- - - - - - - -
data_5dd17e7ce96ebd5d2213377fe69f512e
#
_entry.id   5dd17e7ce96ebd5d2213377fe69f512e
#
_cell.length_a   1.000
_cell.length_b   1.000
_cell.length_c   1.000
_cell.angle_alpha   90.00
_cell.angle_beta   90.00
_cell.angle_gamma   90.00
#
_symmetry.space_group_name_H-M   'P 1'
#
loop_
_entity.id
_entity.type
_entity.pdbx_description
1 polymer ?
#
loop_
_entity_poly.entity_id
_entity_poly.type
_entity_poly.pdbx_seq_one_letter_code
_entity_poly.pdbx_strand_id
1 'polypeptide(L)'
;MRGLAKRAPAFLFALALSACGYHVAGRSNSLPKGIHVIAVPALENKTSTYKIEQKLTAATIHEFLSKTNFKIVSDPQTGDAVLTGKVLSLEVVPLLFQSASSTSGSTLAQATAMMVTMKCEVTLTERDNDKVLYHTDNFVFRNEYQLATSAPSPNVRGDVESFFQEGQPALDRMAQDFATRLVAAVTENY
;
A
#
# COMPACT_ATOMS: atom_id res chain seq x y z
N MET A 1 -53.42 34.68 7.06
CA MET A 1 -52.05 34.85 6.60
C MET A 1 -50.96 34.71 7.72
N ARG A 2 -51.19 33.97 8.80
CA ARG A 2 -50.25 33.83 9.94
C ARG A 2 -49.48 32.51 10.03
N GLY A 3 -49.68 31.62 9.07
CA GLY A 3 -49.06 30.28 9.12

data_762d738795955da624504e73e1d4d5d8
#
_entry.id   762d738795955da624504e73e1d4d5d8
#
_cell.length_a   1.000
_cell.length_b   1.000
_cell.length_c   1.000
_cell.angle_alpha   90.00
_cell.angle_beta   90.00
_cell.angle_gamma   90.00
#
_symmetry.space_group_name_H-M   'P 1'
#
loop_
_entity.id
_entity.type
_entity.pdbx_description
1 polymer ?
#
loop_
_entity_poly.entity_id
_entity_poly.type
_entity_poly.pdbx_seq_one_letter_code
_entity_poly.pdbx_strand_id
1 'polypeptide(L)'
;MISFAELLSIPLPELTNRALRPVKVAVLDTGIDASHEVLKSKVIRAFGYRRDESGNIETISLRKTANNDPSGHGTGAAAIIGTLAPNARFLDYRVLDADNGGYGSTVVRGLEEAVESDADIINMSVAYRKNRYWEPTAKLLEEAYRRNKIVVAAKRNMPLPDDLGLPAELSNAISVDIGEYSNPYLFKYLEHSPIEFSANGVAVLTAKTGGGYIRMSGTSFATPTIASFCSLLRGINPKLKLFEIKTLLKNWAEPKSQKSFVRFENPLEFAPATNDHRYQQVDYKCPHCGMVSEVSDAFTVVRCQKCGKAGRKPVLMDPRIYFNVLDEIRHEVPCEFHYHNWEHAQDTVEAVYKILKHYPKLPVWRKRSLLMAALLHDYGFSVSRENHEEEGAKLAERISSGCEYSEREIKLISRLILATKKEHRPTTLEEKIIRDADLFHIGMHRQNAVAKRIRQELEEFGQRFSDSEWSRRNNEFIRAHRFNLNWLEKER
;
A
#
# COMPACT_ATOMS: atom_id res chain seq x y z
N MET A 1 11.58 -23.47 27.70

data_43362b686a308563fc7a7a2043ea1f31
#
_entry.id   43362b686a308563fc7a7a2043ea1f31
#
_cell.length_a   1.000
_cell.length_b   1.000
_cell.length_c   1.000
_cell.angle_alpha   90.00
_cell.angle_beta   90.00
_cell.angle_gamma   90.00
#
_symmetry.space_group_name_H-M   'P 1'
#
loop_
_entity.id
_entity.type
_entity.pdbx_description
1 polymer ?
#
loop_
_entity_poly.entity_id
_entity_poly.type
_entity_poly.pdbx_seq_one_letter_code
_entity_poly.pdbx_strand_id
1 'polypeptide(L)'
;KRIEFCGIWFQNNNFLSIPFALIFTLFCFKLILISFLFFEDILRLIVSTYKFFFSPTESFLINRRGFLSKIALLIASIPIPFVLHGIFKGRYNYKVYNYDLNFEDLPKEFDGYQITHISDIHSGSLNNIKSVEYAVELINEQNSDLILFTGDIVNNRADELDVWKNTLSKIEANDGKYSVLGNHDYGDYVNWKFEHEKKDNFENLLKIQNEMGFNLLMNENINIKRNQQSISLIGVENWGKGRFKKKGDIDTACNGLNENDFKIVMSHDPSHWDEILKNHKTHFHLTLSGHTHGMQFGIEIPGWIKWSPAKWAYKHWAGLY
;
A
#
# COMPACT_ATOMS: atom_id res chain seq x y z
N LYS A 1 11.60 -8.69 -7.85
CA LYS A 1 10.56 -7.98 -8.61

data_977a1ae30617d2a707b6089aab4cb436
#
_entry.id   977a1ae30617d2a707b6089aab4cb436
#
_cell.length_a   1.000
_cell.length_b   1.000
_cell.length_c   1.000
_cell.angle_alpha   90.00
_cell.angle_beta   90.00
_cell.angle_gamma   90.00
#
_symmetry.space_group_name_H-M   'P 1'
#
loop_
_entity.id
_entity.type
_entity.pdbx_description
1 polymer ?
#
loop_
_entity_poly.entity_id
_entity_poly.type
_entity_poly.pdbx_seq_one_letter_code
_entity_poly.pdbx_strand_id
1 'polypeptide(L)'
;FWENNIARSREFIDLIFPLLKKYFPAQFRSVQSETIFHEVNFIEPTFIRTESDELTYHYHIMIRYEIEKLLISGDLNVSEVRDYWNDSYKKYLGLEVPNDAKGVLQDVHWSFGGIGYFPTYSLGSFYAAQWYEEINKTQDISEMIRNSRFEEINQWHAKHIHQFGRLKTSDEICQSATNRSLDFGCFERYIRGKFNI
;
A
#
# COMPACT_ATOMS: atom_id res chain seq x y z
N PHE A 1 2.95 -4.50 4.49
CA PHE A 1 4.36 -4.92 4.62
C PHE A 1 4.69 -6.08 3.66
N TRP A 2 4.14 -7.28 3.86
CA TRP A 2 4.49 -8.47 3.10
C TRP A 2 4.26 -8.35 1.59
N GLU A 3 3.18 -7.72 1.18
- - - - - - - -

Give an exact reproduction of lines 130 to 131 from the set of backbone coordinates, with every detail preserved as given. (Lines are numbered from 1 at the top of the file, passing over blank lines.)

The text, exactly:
#
# COMPACT_ATOMS: atom_id res chain seq x y z